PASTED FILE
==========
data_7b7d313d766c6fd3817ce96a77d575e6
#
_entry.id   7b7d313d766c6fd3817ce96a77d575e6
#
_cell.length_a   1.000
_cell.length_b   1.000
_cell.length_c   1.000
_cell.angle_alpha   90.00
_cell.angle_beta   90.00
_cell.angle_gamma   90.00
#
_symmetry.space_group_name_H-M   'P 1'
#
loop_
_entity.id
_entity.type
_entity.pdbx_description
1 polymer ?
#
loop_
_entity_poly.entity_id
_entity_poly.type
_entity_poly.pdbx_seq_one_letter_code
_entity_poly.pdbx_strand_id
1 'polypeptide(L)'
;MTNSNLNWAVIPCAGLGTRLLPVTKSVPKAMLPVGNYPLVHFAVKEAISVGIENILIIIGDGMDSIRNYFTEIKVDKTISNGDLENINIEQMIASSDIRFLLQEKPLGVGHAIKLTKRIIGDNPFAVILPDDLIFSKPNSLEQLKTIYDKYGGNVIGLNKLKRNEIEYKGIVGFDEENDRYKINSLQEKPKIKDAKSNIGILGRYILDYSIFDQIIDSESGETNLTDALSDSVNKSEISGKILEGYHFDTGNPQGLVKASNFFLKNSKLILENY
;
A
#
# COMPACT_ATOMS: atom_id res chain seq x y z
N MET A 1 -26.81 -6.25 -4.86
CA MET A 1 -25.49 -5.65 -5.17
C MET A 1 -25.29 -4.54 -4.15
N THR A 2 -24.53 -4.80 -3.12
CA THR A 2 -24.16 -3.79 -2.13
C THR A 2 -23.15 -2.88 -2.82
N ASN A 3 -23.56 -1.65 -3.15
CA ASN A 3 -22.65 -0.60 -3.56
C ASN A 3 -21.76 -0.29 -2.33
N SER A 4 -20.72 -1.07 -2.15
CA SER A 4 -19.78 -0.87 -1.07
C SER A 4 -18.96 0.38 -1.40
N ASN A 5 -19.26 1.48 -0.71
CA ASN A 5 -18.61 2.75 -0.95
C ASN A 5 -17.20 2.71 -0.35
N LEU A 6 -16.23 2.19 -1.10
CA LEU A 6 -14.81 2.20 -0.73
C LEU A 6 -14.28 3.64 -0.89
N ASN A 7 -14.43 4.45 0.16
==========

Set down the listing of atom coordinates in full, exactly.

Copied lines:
data_7b7d313d766c6fd3817ce96a77d575e6
#
_entry.id   7b7d313d766c6fd3817ce96a77d575e6
#
_cell.length_a   1.000
_cell.length_b   1.000
_cell.length_c   1.000
_cell.angle_alpha   90.00
_cell.angle_beta   90.00
_cell.angle_gamma   90.00
#
_symmetry.space_group_name_H-M   'P 1'
#
loop_
_entity.id
_entity.type
_entity.pdbx_description
1 polymer ?
#
loop_
_entity_poly.entity_id
_entity_poly.type
_entity_poly.pdbx_seq_one_letter_code
_entity_poly.pdbx_strand_id
1 'polypeptide(L)'
;MTNSNLNWAVIPCAGLGTRLLPVTKSVPKAMLPVGNYPLVHFAVKEAISVGIENILIIIGDGMDSIRNYFTEIKVDKTISNGDLENINIEQMIASSDIRFLLQEKPLGVGHAIKLTKRIIGDNPFAVILPDDLIFSKPNSLEQLKTIYDKYGGNVIGLNKLKRNEIEYKGIVGFDEENDRYKINSLQEKPKIKDAKSNIGILGRYILDYSIFDQIIDSESGETNLTDALSDSVNKSEISGKILEGYHFDTGNPQGLVKASNFFLKNSKLILENY
;
A
#
# COMPACT_ATOMS: atom_id res chain seq x y z
N MET A 1 -26.81 -6.25 -4.86
CA MET A 1 -25.49 -5.65 -5.17
C MET A 1 -25.29 -4.54 -4.15
N THR A 2 -24.53 -4.80 -3.12
CA THR A 2 -24.16 -3.79 -2.13
C THR A 2 -23.15 -2.88 -2.82
N ASN A 3 -23.56 -1.65 -3.15
CA ASN A 3 -22.65 -0.60 -3.56
C ASN A 3 -21.76 -0.29 -2.33
N SER A 4 -20.72 -1.07 -2.15
CA SER A 4 -19.78 -0.87 -1.07
C SER A 4 -18.96 0.38 -1.40
N ASN A 5 -19.26 1.48 -0.71
CA ASN A 5 -18.61 2.75 -0.95
C ASN A 5 -17.20 2.71 -0.35
N LEU A 6 -16.23 2.19 -1.10
CA LEU A 6 -14.81 2.20 -0.73
C LEU A 6 -14.28 3.64 -0.89
N ASN A 7 -14.43 4.45 0.16